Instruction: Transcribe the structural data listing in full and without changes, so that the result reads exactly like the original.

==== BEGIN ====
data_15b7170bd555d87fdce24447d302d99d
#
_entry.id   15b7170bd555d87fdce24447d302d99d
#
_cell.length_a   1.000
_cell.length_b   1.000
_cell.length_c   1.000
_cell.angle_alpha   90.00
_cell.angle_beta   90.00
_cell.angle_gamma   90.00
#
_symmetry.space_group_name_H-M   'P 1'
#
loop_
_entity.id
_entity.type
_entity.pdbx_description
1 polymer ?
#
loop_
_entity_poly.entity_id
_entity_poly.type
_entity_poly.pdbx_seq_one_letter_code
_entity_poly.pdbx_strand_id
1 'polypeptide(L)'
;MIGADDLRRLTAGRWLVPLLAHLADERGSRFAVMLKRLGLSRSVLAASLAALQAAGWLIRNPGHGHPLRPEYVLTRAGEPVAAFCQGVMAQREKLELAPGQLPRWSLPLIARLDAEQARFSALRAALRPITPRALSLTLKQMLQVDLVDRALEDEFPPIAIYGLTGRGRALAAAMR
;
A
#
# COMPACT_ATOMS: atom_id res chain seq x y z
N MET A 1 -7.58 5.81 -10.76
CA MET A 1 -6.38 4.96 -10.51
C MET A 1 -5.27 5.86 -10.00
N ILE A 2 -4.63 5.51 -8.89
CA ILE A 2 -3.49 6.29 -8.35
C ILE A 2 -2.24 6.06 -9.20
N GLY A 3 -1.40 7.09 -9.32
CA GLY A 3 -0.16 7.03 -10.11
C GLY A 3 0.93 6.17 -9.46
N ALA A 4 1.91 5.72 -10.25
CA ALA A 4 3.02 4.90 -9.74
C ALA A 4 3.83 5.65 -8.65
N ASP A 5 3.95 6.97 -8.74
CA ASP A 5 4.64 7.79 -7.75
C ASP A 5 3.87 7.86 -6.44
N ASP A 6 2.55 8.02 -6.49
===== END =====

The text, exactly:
data_15b7170bd555d87fdce24447d302d99d
#
_entry.id   15b7170bd555d87fdce24447d302d99d
#
_cell.length_a   1.000
_cell.length_b   1.000
_cell.length_c   1.000
_cell.angle_alpha   90.00
_cell.angle_beta   90.00
_cell.angle_gamma   90.00
#
_symmetry.space_group_name_H-M   'P 1'
#
loop_
_entity.id
_entity.type
_entity.pdbx_description
1 polymer ?
#
loop_
_entity_poly.entity_id
_entity_poly.type
_entity_poly.pdbx_seq_one_letter_code
_entity_poly.pdbx_strand_id
1 'polypeptide(L)'
;MIGADDLRRLTAGRWLVPLLAHLADERGSRFAVMLKRLGLSRSVLAASLAALQAAGWLIRNPGHGHPLRPEYVLTRAGEPVAAFCQGVMAQREKLELAPGQLPRWSLPLIARLDAEQARFSALRAALRPITPRALSLTLKQMLQVDLVDRALEDEFPPIAIYGLTGRGRALAAAMR
;
A
#
# COMPACT_ATOMS: atom_id res chain seq x y z
N MET A 1 -7.58 5.81 -10.76
CA MET A 1 -6.38 4.96 -10.51
C MET A 1 -5.27 5.86 -10.00
N ILE A 2 -4.63 5.51 -8.89
CA ILE A 2 -3.49 6.29 -8.35
C ILE A 2 -2.24 6.06 -9.20
N GLY A 3 -1.40 7.09 -9.32
CA GLY A 3 -0.16 7.03 -10.11
C GLY A 3 0.93 6.17 -9.46
N ALA A 4 1.91 5.72 -10.25
CA ALA A 4 3.02 4.90 -9.74
C ALA A 4 3.83 5.65 -8.65
N ASP A 5 3.95 6.97 -8.74
CA ASP A 5 4.64 7.79 -7.75
C ASP A 5 3.87 7.86 -6.44
N ASP A 6 2.55 8.02 -6.49